“If you’ve already invested in a high-tech product like an ultralight sleeping bag, quilt or pad, why not protect it from the elements and wear-and-tear with an equally high-tech product that is lighter, waterproof and will also last longer than any other alternative?” // Mike St. Pierre
Another important stuff sack is your clothing stuff sack. I use a Medium or a Large Drawstring Stuff Sack to keep my extra clothes dry. It’s simple, and I like an oversized stuff sack to use as a nice thin layer in the pack or to squish into a ball if I need to fill a hole or void in the pack.
Things like my packed sleeping bag, my tent, and my stove and fuel can are relatively fixed sizes, and in my pack, they’re kind of like softballs and a football oddly jostling around. With a few pieces like my clothing stuff sack and perhaps my rain jacket and or ground cloth, I can fill voids to create a well packed and well-riding pack.
BETHANY "FIDGIT" HUGHES
THRU HIKER // WORLD TRAVELER // HER-ODYSSEY.ORG
I have not found a gear maker to rival Hyperlite Mountain Gear's packing system. I use the Stuff Pack as a food bag, for side-hikes when on trail, and as a grocery and errands bag in town. I use two Large Pods (one for clothes and one for kitchen/camp gear). The clothes pod doubles as a pillow and the camp pod is usually packed up by the night before so getting going the next morning is much quicker than with previous packing systems.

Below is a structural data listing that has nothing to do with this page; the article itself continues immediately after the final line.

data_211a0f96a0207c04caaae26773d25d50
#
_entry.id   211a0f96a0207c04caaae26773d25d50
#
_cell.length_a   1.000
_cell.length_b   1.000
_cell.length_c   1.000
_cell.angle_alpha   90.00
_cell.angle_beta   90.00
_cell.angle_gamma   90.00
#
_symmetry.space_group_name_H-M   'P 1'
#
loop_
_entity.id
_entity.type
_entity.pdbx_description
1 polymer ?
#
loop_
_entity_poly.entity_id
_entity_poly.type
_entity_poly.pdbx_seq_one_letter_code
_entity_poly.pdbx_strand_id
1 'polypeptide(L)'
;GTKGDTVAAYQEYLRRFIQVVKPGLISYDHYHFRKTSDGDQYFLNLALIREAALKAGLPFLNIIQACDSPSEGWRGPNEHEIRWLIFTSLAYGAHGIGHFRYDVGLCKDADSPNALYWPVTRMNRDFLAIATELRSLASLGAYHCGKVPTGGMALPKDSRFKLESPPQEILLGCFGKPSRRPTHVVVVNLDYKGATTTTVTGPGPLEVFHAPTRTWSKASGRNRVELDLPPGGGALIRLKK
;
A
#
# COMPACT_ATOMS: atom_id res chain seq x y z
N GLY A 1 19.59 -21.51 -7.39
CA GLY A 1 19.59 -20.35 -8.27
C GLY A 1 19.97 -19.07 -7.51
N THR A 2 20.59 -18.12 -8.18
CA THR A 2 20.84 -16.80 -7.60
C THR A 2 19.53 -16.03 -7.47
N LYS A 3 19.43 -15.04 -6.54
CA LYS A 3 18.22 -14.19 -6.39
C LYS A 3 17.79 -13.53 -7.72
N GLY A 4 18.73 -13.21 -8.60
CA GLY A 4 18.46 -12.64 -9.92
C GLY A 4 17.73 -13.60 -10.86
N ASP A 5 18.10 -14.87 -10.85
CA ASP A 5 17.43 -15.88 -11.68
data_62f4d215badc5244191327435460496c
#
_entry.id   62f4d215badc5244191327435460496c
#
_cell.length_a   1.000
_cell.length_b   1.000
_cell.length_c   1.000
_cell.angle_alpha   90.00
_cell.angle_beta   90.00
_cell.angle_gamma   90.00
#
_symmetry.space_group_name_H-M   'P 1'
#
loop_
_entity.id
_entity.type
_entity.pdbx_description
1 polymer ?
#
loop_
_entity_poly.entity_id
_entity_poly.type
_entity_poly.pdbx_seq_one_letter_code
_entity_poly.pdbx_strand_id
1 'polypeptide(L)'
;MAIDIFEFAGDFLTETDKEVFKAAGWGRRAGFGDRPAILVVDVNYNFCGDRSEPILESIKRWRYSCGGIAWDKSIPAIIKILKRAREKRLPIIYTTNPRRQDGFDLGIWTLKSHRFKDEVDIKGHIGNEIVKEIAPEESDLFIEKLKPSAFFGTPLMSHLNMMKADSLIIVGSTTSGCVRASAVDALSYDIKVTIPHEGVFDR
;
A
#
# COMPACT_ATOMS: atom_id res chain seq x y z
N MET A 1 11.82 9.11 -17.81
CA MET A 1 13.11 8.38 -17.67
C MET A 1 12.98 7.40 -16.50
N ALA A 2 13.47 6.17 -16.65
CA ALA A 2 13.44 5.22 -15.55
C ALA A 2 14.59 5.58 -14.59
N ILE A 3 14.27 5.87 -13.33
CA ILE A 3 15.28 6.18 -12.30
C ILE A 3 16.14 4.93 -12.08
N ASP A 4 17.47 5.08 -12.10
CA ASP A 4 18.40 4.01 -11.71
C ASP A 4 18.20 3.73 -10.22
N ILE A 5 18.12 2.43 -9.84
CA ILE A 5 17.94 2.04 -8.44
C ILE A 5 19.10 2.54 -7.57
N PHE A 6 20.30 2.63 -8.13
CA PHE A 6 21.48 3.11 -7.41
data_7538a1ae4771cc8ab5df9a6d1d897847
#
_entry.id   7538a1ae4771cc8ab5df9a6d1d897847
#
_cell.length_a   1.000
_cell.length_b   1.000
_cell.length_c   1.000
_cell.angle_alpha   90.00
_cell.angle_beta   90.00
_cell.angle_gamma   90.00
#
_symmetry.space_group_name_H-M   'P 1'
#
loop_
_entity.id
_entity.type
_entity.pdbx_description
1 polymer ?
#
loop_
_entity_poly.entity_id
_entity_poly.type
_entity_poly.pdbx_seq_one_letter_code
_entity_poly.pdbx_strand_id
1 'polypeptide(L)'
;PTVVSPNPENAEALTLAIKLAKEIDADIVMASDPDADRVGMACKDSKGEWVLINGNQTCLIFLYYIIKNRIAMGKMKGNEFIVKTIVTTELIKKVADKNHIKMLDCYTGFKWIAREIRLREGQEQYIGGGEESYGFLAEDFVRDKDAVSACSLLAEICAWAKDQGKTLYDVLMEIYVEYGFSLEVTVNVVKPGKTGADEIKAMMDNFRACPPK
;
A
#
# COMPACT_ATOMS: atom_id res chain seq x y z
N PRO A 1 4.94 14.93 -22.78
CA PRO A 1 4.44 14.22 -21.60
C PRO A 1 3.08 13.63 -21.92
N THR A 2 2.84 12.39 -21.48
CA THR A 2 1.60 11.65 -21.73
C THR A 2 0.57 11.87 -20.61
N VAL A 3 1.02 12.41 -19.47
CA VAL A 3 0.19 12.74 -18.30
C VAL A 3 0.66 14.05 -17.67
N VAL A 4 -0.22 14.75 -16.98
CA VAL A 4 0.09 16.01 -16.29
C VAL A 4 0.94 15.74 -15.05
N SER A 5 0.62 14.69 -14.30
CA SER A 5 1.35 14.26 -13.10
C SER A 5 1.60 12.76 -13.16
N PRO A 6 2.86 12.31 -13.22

THRU HIKER // PHOTOGRAPHER // @WHERETHEHELLISMATT
I love the Pods. I only have one, and I find it holds all of my clothes almost perfectly. On the Greater Yellowstone Traverse, I carried socks, underwear, long underwear, puffy jacket, gloves, and a silk liner in it. The waterproof zipper is a nice feature that limits digging to find gear and allows ease of access assuming the bag is not full, at which point I have to worry about it snagging on the contents. As advertised, it slides perfectly into the packs too. Do take into account that the Pods are not completely waterproof and should not be submersed in water.
The Nano and Small Drawstring Stuff Sacks are another easy way to store most of your miscellaneous items. I used the Nano to store my wallet, knife, chargers, camera batteries, headlamp, and headphones when it was raining. These bags are not waterproof due to the drawstring closure, but you would have to dunk it for it to really matter.
I used both the Large and Small Pods for sections of the Pacific Crest Trail, Teton Crest Trail, and work in Wilderness Therapy to store clothes, camera film, food, anything that needs to stay dry etc. In combination with my 4400 Windrider pack, I don’t see a way for whatever is inside getting wet short of extended immersion in water.